ABOUT THIS BOOK
In this collection, local experts use personal narratives and empirical data to explore the history of Mexican American and Puerto Rican education in the Chicago Public Schools (CPS) system. The essays focus on three themes: the historical context of segregated and inferior schooling for Latina/o/x students; the changing purposes and meanings of education for Latina/o/x students from the 1950s through today; and Latina/o/x resistance to educational reforms grounded in neoliberalism. Contributors look at stories of student strength and resistance, the oppressive systems forced on Mexican American women, the criminalization of Puerto Ricans fighting for liberatory education, and other topics of educational significance. As they show, many harmful past practices remain the norm--or have become worse. Yet Latina/o/x communities and students persistently engage in transformative practices shaping new approaches to education that promise to reverberate not only in the city but nationwide.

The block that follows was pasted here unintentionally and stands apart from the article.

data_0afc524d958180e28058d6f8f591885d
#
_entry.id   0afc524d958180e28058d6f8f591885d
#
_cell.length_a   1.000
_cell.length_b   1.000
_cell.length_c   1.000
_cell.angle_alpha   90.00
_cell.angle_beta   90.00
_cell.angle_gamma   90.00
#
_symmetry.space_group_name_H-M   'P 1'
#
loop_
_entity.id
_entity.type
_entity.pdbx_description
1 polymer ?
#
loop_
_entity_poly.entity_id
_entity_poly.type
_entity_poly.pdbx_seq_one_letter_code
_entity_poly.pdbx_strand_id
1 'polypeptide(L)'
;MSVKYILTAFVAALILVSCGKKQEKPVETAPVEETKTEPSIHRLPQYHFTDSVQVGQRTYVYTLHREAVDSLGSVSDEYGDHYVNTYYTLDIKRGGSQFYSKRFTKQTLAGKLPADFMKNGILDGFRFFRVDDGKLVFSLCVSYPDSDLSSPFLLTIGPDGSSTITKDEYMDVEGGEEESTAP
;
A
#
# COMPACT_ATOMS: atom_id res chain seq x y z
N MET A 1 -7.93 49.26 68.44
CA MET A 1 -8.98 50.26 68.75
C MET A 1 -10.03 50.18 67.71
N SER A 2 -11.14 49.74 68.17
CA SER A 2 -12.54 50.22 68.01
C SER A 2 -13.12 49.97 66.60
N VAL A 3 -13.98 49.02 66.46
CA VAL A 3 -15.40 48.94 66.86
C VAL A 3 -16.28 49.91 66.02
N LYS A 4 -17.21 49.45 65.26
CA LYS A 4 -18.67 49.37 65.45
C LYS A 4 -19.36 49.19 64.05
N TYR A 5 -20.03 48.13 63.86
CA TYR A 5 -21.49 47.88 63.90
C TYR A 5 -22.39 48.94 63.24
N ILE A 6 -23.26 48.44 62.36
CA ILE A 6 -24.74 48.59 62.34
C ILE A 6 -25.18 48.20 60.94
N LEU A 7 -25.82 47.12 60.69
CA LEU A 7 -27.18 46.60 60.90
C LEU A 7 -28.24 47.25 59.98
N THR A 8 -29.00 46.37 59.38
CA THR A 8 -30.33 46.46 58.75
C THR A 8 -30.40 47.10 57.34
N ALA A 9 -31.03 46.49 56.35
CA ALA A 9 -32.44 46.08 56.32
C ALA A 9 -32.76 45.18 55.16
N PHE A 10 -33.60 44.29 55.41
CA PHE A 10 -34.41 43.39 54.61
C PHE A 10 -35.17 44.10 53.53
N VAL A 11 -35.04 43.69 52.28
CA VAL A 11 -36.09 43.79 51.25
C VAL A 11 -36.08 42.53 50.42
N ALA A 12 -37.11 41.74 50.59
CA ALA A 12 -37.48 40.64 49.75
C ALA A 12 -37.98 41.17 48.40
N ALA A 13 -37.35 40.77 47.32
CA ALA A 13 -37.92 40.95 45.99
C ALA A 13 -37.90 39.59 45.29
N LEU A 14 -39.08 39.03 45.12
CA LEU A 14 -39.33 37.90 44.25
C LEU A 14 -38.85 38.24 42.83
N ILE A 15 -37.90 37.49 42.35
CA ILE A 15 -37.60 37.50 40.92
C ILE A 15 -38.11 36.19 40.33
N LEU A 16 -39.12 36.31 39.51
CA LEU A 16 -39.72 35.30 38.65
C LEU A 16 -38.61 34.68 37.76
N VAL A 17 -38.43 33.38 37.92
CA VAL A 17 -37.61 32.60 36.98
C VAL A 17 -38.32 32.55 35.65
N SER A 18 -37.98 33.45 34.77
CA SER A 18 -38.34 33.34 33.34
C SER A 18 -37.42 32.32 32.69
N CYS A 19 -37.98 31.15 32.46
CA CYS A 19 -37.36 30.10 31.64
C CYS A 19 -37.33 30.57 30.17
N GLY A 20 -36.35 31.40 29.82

Insightful and enlightening, Latina/o/x Education in Chicago brings to light the ongoing struggle for educational equity in the Chicago Public Schools.